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Thread: Milky Way / Night Sky with Medium Format

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    Milky Way / Night Sky with Medium Format

    I'm curious to compare experiences with others shooting the night sky with medium format equipment. I previously did a couple of test shots with an IQ-260 but I'm now using the IQ-3100. My goal is to be able to print crystal clear, noise free images up to 48 inches across.

    I've experimented with three approaches:

    1: ISO 1600 for 30 seconds @ f/4.0

    2: ISO 1600 for 30 seconds @ f/4.0 with tracking and image stacking in Photoshop

    3: ISO 400 for 4 minutes @ f/4.0 with tracking

    Of the three, option #3 gives me the best results, but is the most cumbersome to use. Each exposure take 8 minutes, you have to photograph the foreground separately without tracking, and you have to have a good view of the North Star for best alignment. The length of the exposure time also makes stitched panoramas much more challenging so I have not explored that yet.

    I'm using the Sky-Watcher Star Adventurer tracking mount along with the optional equatorial mount. I chose it because it offers an 11 pound payload capacity and has an integral alignment scope. I've not had any problems with it handling the XF / IQ-3100 with the 35mm LS lens, even when it's mounted as shown, though this position puts a lot of torque on the mount and it does sag a little. I'm planning to buy or make an angle bracket to position the camera more on top of the unit. The only real drawback I've found is that the alignment scope is built into the central axis of the mount so you have to align the mount before you mount the camera. If anything shifts then you have to remove the camera and ballhead to re-align the setup. I haven't tried tracking longer than 4 minutes, but I've had very good results at 4 minutes.

    I've used the P1 28mm FP, 35mm LS and 150mm LS lens. The 28mm is noticeably better than the 28mm, especially as far as chromatic and coma aberrations are concerned. Focus can be a challenge with any of the lenses since they don't have a hard stop exactly at infinity.

    I'm still very undecided about post processing. Nearly all Milky Way photos I see online have been processed very heavily to really bring out the galactic center. They're dramatic, but not representative of what you actually see. On the other hand, the purpose of photography is to show what you cannot see, so maybe that's OK too.

    It also seems that the "right" amount of processing to boost contrast and saturation varies with the target resolution and print size. Smaller and lower resolution images seem to need more processing. When the tracking mount is set up correctly the stars are all rendered as pin points of light, so it seems to take more of a contrast boost to bring them out, especially at lower resolution usage. With non-tracked exposures the short star trail helps to highlight the stars at low resolution, but they definitely show streaks when enlarged.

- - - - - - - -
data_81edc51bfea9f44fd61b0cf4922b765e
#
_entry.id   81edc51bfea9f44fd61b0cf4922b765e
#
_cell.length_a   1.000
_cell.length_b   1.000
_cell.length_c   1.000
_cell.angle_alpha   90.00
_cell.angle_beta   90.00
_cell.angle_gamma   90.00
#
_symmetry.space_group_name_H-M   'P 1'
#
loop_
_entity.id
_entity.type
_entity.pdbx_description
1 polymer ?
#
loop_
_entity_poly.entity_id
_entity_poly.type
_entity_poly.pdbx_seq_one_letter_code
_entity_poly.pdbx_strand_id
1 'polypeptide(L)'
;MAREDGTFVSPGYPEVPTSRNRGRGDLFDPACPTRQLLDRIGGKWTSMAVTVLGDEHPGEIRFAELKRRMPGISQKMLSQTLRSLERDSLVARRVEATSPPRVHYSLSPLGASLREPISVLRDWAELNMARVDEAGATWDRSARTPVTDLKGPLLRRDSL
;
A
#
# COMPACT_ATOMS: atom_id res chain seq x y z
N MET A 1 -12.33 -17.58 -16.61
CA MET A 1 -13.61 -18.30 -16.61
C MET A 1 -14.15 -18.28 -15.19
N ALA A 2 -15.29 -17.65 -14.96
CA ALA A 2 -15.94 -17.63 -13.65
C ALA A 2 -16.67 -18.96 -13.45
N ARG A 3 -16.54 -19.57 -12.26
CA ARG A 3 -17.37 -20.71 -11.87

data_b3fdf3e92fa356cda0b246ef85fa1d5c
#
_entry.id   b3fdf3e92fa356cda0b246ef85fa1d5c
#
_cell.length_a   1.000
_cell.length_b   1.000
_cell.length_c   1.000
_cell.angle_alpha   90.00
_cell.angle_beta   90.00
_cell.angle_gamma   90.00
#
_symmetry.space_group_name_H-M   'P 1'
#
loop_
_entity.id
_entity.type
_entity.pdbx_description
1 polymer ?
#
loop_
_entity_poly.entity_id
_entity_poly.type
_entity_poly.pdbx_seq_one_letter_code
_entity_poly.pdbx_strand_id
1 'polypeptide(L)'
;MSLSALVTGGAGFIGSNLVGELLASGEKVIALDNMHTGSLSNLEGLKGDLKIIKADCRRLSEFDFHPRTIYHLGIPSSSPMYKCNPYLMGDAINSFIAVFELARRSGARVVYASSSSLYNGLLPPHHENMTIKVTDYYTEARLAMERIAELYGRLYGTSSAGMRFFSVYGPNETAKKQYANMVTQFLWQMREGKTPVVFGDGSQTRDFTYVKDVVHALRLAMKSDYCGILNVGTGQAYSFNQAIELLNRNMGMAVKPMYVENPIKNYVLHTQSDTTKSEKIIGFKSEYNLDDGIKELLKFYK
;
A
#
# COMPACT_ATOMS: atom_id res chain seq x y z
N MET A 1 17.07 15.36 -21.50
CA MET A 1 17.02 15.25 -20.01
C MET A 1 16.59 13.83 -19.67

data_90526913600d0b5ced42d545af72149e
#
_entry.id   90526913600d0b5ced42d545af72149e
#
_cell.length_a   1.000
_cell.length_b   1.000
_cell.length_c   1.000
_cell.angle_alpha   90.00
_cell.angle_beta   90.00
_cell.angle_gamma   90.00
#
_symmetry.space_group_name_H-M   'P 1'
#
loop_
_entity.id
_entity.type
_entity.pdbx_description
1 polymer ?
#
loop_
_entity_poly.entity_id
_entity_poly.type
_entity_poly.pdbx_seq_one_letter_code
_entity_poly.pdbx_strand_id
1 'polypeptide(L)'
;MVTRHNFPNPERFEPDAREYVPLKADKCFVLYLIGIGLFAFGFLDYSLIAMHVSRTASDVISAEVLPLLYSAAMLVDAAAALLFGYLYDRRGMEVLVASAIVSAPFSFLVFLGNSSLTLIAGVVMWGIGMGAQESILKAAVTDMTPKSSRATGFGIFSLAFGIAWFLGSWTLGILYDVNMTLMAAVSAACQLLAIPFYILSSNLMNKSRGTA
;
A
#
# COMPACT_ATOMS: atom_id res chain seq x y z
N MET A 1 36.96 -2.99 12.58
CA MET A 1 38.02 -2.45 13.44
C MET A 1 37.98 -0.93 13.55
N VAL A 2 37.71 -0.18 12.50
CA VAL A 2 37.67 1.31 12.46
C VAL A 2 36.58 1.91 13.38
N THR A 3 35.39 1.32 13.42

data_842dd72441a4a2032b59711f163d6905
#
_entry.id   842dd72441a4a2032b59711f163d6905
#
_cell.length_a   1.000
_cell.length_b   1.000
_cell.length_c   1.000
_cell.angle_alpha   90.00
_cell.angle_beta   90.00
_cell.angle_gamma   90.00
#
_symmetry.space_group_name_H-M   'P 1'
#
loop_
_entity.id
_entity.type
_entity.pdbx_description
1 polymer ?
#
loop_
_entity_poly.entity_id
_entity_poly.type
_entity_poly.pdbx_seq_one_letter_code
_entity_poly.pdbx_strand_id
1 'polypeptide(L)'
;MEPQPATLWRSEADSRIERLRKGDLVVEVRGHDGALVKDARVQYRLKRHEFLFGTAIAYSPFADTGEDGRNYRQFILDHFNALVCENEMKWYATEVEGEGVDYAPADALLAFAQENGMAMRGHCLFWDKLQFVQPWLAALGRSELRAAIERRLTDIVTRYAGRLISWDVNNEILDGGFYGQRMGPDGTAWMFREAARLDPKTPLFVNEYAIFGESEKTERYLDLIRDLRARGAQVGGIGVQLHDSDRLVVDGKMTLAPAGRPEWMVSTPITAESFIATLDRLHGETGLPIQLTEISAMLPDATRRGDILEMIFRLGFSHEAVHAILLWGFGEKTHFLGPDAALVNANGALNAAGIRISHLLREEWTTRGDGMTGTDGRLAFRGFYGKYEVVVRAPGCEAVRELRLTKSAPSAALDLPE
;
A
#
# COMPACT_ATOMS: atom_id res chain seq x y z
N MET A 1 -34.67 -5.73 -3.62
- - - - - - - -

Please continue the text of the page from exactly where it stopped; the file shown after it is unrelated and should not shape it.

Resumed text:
I've mostly just done test shots near home, but I'll be leaving in a couple of days for the Western US and hope to do some more serious night photography.

    I'm curious what approaches others are using and what we can learn from each other.


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    Re: Milky Way / Night Sky with Medium Format

    Out of curiosity, which of your 3 methods did you use for the image you posted? I'm yet to try and milky way photography with MF but would like to in the coming months....

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    Re: Milky Way / Night Sky with Medium Format

    The sample was ISO 400 for 4 minutes @ f/4.5 with the 28mm FP lens blended (roughly) with the foreground.
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    Re: Milky Way / Night Sky with Medium Format

    Seeing the weight of the XF & 35mm LS cantilevered out like that inspired me to make an angled bracket to better center the load over the drive and tripod.

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    Re: Milky Way / Night Sky with Medium Format

    I've used the P1 28mm FP, 35mm LS and 150mm LS lens. The 28mm is noticeably better than the 28mm, especially as far as chromatic and coma aberrations are concerned. Focus can be a challenge with any of the lenses since they don't have a hard stop exactly at infinity.

    This is interesting. I'm curious. Is that supposed to be, the 28mm lens is better than the 35mm...? Or..

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    Re: Milky Way / Night Sky with Medium Format

    Quote Originally Posted by waynelake View Post
    This is interesting. I'm curious. Is that supposed to be, the 28mm lens is better than the 35mm...? Or..
    Sorry for the typo. The 35mm is better than the 28mm.
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    Re: Milky Way / Night Sky with Medium Format

    If you shoot tracked then it would be best to shoot from an open area with as least obstacles as possible - it makes the blending work much easier and allows you to choose more creative foreground. But this will be like if one downloads some mega high resolution Milky Way materials from NASA's website and do the composition.

    Note that the XF+ body won't allow you to disable darkframe NR countdown so it may be painful to wait for each frame of long exposure.

    Generally you get way better end results if you shoot with a Nikon D810A + 24mm f1.4G lens wide open, in six directions, each with multiple frames, stacked and stitched in post-processing. That's more number of pixels, better signal-to-noise ratio, wider angle of view, as well as better representation of the H-Alpha colors, without having to carry the heavy tracking mount.